Pretty, Pink, and Alone

Greater Flamingo

Greater Flamingo

Once secure in the fold of family and friend

Curiosity cleverly called from afar

So in depth of darkness her wings did ascend

Over wonders of waves to a world never seen

Seeking pools of pleasure with which to blend

Through clouds of dawn deepest desire found

Gracious grasses gathered near water azure

Where an avian artistry of species abound

Yet seeking and searching the scene so dear

Neither matron nor mate waited around

Sustenance she sought for the hunger inside

Then she settled in and began sifting the silt

Thinking of moist morsels, once eyed

Through weeks of sun and mud she toiled for food

I’m lonely for the comforts of home, she cried

The emptiness within seemed too much to bear

No brother, no sister, no sweetheart came near

“I’ll go back,” she decided and took to the air

Through velvet void the Southern Cross as her guide

Pink feathers bedraggled; soul full of despair

Through rain-troubled clouds she flew until spying below

A blush of rose-dotted bushes bursting with life

“Will they love me?” She descended and honked a hello

The flamingo flock answered with a chorus of cheers

Received with love, home again, pink heart now aglow.

Got an Itch

Got an Itch

Residents of my little piece of South Florida have had a real treat recently. A lone Greater Flamingo spent a couple of weeks in one of our local wetlands. The most common flamingo worldwide, their appearance in the United States is rare. Breeding in the Bahamas, West Indies, and Yucatan, they occasionally visit our southern shores. Social birds, they nest in colonies of up to 10,000, usually mate for life, and share parenting duties. Once the lone chick, or two, develops feathers, the fledglings join a group called a crèche so their parents and other members of the colony can watch over them. The colony provides a measure of safety. Flamingos completely submerge their heads in muddy water to feed so an aware neighbor who can sound an alarm when a predator approaches is a necessity. Peaceful, but skittish, flamingos will fly away if disturbed. They choose to migrate at night.

Shake it up Baby

Shake it up Baby

Bad Feather Day

Bad Feather Day

Portable Pillow

Portable Pillow

This is the first flamingo I have seen outside of a zoo or other attraction and my first Greater Flamingo. Judging from the number of birders at this wetland, the flamingo has real appeal. Unfortunately, I have not been able to get close enough to get good sharp photos to show you. This afternoon we revisited the wetland and the flamingo was gone. Perhaps it flew off to rejoin its colony. What do you think?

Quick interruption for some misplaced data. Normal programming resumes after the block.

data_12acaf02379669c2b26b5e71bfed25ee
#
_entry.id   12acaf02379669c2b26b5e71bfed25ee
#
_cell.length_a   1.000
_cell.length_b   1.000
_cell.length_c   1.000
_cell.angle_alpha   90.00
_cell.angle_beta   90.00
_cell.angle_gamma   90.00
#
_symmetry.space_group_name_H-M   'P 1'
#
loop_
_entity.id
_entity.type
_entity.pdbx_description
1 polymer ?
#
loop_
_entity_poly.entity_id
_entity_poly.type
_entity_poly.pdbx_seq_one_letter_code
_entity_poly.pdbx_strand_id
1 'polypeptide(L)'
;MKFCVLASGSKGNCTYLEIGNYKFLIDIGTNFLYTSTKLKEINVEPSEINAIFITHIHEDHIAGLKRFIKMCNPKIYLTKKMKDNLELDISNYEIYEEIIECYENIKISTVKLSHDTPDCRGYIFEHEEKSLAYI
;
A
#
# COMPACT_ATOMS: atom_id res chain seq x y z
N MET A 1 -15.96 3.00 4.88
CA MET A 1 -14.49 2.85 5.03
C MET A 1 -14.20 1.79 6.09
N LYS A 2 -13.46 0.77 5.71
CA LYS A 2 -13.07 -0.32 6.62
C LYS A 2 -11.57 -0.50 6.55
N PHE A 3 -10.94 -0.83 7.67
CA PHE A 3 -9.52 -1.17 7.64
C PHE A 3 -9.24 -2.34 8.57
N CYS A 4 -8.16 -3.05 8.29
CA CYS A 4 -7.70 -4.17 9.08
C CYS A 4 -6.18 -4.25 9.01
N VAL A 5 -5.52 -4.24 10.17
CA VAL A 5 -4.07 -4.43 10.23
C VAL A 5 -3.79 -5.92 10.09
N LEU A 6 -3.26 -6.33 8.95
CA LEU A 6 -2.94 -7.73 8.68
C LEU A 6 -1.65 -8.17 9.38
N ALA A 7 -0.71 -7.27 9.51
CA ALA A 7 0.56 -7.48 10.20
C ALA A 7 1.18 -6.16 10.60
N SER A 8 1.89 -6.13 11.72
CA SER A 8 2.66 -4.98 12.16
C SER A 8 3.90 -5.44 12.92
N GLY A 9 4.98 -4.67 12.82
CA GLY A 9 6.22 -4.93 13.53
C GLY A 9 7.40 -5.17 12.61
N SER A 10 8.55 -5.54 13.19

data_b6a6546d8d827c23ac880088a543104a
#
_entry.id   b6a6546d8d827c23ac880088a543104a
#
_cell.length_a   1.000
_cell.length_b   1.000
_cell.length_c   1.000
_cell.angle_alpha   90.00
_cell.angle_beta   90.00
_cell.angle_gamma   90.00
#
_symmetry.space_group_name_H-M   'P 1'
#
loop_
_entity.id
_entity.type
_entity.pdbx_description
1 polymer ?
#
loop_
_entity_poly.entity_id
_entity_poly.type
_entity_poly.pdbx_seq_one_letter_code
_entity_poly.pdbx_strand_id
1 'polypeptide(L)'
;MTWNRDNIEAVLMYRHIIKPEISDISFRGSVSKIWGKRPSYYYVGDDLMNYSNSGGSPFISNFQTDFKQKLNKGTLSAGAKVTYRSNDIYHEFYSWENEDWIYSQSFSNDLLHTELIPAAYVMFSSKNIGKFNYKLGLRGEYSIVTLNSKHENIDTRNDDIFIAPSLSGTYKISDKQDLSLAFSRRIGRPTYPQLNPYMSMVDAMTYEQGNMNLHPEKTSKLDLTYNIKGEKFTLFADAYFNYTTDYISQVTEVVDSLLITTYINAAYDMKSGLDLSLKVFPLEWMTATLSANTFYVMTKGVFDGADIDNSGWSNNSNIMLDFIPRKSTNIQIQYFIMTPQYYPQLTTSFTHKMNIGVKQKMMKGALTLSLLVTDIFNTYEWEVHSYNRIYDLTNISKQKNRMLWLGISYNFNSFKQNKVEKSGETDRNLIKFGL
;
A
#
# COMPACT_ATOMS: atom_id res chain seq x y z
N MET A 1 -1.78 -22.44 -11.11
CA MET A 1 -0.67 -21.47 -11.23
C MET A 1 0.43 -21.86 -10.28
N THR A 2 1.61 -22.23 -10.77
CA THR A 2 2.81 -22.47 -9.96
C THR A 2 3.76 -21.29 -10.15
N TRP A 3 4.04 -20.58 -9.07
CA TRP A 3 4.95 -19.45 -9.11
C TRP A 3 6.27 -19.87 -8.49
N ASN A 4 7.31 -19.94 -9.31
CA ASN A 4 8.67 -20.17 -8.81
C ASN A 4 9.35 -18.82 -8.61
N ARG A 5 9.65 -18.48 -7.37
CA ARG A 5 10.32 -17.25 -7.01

See ya!

See ya!

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5 thoughts on “Pretty, Pink, and Alone

  1. A very stately bird. Not living in Florida and seeing Flamingos at all the atrractions around Orlando, I didn’t know they were a rare sight elsewhere in Florida. So much for my Wildlife Biology degree!

  2. Oh, I’d love to have your degree. I’m sure you find it quite helpful.
    The flamingos you see in attractions are probably American flamingos. Even they don’t breed here anymore. those seen in the wild are usually escapees from captivity or possibly wild birds from the Caribbean. The Tropical Audubon Society site reports a few American flamingos recently seen on the flats in Florida Bay.

  3. This bird is magnificent. I’ve never seen a flamingo of any type except in a zoo. All we get in SoCal are Egrets and homely Herons…but, then again, they can be rather stately in their own right. Wonderful blog BTW.

  4. My favorite bird. Thank you for sharing….I think he needed some peace and quiet, then realized he missed his loved ones…:)

  5. Pingback: Greater Flamingo - Phoenicopterus roseus | Birds of the World

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